The discovery by Schaudinn and Hoffmann1 in 1905 of a spirillum in various luetic lesions marked the beginning of a decided advance in our knowledge of the etiology of syphilis. The announcement of the discovery, while most conservative in its assertions, gave a fresh impetus to the study of the many phases presented in the parasitology and pathology of this disease. A wide-spread interest was awakened and many investigators directed their attention to the problems in this new field of research. From the results of many of their observations we have already gained a new conception of the cause, course and treatment of lues.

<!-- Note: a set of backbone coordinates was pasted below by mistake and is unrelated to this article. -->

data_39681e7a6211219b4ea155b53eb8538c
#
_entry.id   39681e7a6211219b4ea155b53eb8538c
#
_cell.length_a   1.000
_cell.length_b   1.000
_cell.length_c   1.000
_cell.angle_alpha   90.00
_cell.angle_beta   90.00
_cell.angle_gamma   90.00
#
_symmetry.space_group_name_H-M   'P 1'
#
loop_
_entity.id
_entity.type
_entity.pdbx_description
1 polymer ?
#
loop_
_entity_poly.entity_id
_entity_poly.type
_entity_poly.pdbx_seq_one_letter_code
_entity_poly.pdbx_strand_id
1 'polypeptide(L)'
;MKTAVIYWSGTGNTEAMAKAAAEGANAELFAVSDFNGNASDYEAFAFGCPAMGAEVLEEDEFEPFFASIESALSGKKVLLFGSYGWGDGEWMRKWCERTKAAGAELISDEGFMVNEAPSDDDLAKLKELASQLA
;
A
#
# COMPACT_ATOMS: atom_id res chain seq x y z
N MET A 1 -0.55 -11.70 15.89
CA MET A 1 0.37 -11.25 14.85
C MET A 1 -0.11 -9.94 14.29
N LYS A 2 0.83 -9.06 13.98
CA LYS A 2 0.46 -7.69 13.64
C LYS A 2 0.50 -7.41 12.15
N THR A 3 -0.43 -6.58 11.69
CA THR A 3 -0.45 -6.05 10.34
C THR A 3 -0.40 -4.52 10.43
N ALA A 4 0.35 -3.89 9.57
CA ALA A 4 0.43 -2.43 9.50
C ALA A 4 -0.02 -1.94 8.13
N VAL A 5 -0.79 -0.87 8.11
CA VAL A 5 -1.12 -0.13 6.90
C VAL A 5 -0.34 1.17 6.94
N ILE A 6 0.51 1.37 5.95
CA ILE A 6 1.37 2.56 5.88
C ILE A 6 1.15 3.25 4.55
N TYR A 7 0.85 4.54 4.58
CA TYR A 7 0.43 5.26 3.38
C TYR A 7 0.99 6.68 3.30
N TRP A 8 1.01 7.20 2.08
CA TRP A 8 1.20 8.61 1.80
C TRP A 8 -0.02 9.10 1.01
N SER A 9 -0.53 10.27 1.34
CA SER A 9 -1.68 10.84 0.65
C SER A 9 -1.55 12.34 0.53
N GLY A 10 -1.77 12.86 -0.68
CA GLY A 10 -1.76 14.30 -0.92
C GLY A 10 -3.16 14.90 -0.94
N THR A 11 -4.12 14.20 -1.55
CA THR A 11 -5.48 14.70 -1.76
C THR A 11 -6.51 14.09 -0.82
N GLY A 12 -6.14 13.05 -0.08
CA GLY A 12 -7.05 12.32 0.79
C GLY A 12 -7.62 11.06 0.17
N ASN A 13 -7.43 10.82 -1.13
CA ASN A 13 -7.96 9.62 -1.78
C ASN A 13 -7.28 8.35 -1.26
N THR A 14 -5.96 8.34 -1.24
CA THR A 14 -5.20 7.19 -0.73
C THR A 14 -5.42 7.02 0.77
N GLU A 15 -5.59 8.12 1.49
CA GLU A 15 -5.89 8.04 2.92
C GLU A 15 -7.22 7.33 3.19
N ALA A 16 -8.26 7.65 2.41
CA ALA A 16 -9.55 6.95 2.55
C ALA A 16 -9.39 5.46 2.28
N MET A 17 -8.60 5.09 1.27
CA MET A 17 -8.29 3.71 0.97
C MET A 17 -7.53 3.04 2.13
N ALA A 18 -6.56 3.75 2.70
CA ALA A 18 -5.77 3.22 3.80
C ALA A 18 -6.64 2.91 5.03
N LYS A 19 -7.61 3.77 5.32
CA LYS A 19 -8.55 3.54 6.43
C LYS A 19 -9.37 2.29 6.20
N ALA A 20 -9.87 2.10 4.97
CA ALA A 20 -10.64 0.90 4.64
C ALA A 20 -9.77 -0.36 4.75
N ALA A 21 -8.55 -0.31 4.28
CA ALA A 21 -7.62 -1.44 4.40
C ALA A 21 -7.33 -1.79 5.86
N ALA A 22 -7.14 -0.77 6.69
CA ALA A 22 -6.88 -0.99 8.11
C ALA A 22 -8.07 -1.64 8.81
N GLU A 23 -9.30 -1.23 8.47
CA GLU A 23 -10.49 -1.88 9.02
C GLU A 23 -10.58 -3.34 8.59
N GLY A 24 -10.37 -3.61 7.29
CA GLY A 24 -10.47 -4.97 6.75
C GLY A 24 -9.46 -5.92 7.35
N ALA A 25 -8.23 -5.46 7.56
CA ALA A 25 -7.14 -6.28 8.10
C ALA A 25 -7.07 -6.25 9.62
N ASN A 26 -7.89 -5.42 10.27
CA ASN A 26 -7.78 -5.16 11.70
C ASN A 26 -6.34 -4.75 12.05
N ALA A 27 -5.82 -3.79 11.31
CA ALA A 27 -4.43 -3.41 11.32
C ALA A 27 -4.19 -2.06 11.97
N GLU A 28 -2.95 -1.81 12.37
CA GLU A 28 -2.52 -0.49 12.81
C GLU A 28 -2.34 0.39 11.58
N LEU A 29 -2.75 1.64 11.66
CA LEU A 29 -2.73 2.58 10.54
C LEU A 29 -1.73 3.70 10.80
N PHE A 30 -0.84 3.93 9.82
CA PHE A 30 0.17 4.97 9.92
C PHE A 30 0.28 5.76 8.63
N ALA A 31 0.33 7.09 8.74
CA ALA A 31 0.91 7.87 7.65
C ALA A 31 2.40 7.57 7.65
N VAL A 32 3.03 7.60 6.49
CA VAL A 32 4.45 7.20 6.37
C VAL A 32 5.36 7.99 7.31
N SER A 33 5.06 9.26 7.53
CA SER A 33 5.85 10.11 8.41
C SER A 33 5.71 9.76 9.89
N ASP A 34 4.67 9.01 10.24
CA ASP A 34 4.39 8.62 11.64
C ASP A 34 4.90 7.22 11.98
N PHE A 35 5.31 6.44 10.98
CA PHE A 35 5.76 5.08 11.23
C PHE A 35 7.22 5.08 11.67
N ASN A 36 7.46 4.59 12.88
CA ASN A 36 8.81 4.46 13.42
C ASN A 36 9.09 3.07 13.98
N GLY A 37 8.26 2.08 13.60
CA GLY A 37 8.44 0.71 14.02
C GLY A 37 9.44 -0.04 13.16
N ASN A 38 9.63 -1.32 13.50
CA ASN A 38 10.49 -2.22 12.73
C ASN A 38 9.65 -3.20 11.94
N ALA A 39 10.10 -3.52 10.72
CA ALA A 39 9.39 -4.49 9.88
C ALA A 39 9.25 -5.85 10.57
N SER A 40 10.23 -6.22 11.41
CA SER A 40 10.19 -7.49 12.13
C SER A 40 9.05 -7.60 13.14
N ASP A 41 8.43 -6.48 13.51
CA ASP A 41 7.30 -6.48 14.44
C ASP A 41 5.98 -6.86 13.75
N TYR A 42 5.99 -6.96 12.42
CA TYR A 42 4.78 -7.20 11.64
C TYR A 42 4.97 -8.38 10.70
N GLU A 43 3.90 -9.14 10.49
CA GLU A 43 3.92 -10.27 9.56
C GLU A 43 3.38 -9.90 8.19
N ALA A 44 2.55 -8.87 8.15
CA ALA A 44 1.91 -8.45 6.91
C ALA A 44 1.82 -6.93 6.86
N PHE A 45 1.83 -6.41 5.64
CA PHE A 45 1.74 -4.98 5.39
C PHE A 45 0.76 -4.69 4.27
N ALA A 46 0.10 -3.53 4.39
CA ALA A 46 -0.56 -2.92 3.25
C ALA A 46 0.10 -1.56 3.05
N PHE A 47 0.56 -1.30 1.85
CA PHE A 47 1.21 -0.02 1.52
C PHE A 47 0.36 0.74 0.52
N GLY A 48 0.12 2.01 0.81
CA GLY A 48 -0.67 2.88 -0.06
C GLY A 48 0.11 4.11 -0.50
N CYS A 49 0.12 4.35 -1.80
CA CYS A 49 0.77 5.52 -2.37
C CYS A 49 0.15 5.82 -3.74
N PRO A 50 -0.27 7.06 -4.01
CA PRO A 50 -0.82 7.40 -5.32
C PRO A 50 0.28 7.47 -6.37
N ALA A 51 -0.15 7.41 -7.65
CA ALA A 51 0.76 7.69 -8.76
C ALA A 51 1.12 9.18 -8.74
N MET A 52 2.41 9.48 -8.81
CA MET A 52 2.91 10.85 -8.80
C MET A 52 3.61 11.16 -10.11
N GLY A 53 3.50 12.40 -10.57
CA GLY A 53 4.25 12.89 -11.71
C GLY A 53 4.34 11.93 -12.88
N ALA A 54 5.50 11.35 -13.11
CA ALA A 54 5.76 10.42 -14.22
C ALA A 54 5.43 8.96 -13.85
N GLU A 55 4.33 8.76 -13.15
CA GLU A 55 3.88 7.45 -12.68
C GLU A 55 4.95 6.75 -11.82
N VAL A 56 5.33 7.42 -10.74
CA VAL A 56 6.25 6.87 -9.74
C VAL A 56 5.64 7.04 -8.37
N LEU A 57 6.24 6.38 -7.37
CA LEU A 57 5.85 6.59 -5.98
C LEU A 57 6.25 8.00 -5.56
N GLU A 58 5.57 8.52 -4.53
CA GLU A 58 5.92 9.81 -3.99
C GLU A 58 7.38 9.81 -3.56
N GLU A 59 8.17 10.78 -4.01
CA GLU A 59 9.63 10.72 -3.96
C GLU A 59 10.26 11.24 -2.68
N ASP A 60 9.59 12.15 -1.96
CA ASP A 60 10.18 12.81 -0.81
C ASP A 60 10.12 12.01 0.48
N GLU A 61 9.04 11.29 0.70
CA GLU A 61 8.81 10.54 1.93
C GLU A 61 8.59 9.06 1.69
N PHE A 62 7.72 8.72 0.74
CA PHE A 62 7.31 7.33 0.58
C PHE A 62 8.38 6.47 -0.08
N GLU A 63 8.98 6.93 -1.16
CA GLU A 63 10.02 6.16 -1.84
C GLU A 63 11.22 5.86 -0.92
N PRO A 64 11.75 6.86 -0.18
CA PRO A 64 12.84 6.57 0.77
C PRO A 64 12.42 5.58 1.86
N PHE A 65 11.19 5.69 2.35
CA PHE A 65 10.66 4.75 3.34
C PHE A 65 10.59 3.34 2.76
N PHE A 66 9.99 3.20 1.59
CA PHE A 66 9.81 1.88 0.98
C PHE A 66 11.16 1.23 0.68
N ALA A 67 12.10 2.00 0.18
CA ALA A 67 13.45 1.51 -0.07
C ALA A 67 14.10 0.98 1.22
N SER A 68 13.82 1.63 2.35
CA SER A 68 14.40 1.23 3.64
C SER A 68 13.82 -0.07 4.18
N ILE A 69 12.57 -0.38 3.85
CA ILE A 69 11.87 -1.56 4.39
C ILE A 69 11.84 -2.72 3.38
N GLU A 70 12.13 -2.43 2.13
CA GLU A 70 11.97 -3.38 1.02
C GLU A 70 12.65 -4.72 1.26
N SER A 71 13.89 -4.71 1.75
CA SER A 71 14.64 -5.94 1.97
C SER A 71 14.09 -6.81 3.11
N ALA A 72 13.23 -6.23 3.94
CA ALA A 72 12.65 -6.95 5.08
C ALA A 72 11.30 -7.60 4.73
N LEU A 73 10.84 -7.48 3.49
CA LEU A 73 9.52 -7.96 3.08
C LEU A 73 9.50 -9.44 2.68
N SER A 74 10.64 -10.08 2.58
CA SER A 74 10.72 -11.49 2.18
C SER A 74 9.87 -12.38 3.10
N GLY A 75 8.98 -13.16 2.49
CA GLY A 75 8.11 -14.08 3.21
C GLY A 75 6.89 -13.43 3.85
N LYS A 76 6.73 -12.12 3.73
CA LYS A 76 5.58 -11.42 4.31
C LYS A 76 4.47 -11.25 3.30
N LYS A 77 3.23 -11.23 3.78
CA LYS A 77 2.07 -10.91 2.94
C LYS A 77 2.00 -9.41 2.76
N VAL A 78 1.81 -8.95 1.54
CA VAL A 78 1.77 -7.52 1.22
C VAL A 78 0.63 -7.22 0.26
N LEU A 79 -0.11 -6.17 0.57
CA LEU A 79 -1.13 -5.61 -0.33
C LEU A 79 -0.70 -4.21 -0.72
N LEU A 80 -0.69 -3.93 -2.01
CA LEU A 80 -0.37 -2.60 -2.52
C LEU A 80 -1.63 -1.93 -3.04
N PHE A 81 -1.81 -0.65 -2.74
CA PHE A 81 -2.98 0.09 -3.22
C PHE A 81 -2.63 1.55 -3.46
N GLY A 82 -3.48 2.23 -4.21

The organism found by Schaudinn and Hoffmann was first described by them under the name of Spirochæta pallida, but a more intimate study of its morphology led them to forsake its classification under the spirochætæ and to rename it the Treponema pallidum. Much